THE HON TANYA PLIBERSEK MP
DEPUTY LEADER OF THE OPPOSITION
SHADOW MINISTER FOR EDUCATION
SHADOW MINISTER FOR WOMEN
MEMBER FOR SYDNEY
MONDAY, 29 AUGUST 2016
SUBJECTS: marriage equality
JOURNALIST: So is Labor prepared to not see gay marriage legalised in this term of Government if there is a delay?
TANYA PLIBERSEK, DEPUTY LEADER OF THE OPPOSITION: Well of course if there is any delay to the legalisation of marriage equality it will be on Malcolm Turnbull’s head. Malcolm Turnbull is a man who in the past has said he supports marriage equality. In the past has criticised the plebiscite as an expensive, divisive, delaying tactic. Now, to keep the right wing of the Liberal Party in check he has agreed to adopt Tony Abbott’s policy on this, as on many other things. We could legislate for marriage equality by the end of this week. There could be legislation on Wednesday if Malcolm Turnbull allowed it but instead he’s going for a $160 million expensive, divisive, delaying tactic. Some estimates suggest the cost of this plebiscite might be as high as $250 million. So at the same time as the Government is talking about reducing costs, reducing expenditure, they want to spend $250 million on an opinion poll that will not even bind Members of Parliament to vote in the way that the plebiscite determines.
JOURNALIST: According to cost - is this your way of saying that gay marriage isn’t worth $250 million?
PLIBERSEK: Well we could have marriage equality by the end of the week if Parliamentarians were allowed to do their day jobs which is determining how they vote on legislation put before the Parliament. We haven’t had a plebiscite on voluntary euthanasia. We didn’t have a plebiscite when John Howard last changed the Marriage Act. We don’t have a plebiscite, or even a Parliamentary vote, when we determine whether to send Australians to war. It is our job as Parliamentarians to make decisions like this and then answer to the Australian people on those decisions. We know that this Parliament is capable of doing the job it was elected to do which is to make a determination that Australians deserve marriage equality.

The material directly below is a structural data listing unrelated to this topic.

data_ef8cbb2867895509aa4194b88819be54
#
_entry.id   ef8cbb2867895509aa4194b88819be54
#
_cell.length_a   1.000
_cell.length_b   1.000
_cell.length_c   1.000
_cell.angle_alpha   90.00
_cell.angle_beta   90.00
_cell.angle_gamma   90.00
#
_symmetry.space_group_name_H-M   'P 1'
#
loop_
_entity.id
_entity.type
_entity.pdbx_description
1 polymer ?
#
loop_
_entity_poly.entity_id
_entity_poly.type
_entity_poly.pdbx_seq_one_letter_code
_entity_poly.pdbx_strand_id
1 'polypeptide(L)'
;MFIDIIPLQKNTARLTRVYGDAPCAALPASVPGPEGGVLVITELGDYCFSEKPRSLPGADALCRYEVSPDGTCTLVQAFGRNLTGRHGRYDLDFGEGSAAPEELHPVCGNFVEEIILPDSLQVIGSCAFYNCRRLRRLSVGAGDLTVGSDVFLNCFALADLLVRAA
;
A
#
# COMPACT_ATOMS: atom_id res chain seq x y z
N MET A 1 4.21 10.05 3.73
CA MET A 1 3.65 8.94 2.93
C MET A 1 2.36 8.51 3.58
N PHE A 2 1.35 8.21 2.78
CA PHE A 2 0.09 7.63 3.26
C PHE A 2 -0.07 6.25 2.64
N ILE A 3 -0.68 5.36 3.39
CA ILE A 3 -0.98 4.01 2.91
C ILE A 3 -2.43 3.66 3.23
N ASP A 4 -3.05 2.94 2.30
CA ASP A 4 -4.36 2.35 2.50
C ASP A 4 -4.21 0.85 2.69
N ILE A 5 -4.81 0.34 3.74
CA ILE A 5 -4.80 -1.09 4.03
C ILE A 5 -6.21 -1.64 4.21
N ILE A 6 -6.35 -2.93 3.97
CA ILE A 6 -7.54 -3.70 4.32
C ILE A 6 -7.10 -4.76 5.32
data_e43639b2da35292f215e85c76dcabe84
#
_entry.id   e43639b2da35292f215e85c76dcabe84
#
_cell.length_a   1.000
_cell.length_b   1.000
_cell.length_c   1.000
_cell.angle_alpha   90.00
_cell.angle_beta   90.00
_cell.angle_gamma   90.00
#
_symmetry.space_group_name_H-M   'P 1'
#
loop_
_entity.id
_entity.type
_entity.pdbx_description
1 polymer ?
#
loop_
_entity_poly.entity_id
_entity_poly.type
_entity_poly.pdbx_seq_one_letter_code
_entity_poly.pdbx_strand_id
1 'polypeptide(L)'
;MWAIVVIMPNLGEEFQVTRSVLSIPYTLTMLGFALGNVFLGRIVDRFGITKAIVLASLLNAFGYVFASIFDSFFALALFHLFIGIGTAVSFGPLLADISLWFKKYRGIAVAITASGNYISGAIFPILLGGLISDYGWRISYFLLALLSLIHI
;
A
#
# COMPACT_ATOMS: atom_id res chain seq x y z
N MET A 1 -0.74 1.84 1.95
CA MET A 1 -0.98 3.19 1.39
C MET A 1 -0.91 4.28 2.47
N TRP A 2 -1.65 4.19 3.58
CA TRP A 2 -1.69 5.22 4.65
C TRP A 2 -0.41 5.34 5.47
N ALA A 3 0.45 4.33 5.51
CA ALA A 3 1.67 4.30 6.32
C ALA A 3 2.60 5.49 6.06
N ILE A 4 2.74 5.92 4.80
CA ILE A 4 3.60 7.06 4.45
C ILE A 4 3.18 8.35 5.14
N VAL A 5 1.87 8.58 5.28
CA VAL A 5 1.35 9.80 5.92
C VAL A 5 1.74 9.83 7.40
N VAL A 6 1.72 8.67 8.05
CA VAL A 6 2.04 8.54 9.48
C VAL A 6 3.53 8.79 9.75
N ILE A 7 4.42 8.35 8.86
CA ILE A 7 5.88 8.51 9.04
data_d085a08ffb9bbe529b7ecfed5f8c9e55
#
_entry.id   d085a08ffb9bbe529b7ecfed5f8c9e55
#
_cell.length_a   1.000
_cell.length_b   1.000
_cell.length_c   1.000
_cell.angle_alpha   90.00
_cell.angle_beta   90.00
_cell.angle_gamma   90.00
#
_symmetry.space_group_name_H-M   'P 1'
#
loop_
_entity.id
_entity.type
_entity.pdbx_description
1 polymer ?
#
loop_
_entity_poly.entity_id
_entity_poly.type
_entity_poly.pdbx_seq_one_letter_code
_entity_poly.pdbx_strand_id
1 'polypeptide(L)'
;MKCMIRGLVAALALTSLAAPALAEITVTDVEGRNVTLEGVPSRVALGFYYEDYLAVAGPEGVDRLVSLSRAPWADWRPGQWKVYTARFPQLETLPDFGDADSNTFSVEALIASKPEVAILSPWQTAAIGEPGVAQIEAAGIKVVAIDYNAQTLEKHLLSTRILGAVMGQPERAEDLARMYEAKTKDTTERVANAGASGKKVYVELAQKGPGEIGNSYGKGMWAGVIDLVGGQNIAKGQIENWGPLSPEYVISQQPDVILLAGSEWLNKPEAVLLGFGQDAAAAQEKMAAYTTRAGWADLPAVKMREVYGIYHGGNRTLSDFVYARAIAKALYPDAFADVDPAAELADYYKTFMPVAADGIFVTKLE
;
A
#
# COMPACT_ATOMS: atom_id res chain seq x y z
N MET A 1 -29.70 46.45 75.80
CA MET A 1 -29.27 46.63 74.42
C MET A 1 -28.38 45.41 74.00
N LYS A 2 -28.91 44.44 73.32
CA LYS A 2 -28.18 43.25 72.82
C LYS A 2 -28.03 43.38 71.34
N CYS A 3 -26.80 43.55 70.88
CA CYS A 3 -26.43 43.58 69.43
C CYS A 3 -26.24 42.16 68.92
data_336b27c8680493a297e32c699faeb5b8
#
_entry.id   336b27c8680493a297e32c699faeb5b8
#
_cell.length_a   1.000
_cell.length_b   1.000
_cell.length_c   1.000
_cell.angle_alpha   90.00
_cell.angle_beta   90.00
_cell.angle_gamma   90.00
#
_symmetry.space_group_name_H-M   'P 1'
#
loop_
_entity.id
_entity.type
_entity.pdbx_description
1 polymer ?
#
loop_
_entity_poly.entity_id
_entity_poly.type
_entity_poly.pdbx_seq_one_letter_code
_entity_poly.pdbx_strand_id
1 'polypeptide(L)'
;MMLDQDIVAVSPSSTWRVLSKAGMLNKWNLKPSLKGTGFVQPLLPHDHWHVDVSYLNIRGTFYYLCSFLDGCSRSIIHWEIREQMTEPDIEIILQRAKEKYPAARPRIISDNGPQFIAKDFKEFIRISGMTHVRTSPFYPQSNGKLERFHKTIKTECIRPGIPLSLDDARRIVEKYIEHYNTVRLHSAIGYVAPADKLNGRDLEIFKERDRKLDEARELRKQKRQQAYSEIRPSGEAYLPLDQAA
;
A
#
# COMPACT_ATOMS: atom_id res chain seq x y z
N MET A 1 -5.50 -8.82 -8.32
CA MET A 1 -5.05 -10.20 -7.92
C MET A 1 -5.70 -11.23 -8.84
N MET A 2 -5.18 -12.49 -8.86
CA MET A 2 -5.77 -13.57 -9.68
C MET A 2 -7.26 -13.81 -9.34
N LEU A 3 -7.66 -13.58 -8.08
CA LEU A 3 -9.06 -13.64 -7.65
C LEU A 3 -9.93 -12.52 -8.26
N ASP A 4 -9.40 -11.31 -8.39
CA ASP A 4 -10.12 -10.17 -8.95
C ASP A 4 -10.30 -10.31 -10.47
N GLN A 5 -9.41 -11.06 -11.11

JOURNALIST: [inaudible] out though you are arguing against it. Do you think it is fair to state Labor’s policy clearly to the people to have certainty on this issue?
PLIBERSEK: We need to look at legislation before we determine how we’re doing to vote on it. So we’ve got an expectation that a number of pieces of legislation on all sorts of things will be introduced this week. But what we know is that this Parliament has the ability – has the authority – to determine marriage equality. It could do it this week if Malcolm Turnbull allowed that to happen, rather than spending -
PLIBERSEK: This Parliament could determine marriage equality this week if Malcolm Turnbull allowed the Private Members Bill which was introduced in the last Parliament to be voted upon in this Parliament.
JOURNALIST: The Coalition did go to the election with this policy though, how does Labor decide which policies the Government should be able to get through that they took to the election and which policies they are going to stick to? What’s the rule here?
PLIBERSEK: Well a lot of people voted for Labor knowing that we have a policy to legislate for marriage equality within the first 100 days of a Shorten Labor Government; we have to keep faith with the people who supported Labor. We were about twelve thousand votes short of forming Government across the nation, so we’ve got a responsibility to all those millions of Australians who put their trust in us as well. Thanks everyone.